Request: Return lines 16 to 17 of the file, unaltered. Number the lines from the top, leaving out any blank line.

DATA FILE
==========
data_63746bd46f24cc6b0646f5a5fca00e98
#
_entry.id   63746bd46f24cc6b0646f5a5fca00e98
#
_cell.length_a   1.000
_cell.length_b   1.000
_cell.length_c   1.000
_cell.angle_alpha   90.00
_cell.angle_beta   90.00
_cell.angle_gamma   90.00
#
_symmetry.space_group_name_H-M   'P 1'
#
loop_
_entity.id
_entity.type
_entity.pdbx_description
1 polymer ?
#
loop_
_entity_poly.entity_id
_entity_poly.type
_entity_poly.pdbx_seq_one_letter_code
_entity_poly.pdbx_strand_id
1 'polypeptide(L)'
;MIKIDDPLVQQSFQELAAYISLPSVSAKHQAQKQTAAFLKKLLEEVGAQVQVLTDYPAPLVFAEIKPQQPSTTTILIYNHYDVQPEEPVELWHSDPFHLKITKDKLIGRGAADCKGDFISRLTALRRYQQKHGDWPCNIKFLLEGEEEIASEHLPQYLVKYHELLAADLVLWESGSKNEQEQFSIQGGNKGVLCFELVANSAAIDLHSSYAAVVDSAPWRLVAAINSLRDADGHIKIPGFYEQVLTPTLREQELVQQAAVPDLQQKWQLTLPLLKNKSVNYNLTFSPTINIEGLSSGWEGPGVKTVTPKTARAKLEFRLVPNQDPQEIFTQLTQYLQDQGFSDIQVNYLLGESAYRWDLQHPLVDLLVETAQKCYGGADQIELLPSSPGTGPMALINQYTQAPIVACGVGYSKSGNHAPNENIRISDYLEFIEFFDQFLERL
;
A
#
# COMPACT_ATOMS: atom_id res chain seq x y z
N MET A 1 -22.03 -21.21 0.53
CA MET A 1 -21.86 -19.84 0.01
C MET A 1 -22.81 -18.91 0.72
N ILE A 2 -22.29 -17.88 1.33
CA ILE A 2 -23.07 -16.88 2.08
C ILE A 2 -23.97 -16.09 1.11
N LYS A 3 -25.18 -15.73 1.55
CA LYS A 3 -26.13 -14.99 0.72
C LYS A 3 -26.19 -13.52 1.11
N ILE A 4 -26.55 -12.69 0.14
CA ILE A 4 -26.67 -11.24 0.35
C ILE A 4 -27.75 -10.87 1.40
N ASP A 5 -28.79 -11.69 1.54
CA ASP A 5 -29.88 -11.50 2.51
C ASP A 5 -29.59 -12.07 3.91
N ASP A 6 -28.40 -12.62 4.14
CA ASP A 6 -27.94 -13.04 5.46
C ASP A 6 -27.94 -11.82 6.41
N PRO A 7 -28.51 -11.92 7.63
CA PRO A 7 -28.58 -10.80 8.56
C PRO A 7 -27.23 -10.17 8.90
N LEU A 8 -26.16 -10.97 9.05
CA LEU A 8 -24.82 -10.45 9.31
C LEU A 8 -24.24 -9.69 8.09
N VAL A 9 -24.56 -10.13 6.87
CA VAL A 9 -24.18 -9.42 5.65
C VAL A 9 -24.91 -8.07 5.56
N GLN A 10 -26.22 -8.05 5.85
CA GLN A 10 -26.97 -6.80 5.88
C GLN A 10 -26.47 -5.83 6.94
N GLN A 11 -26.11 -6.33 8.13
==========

_entity.type
_entity.pdbx_description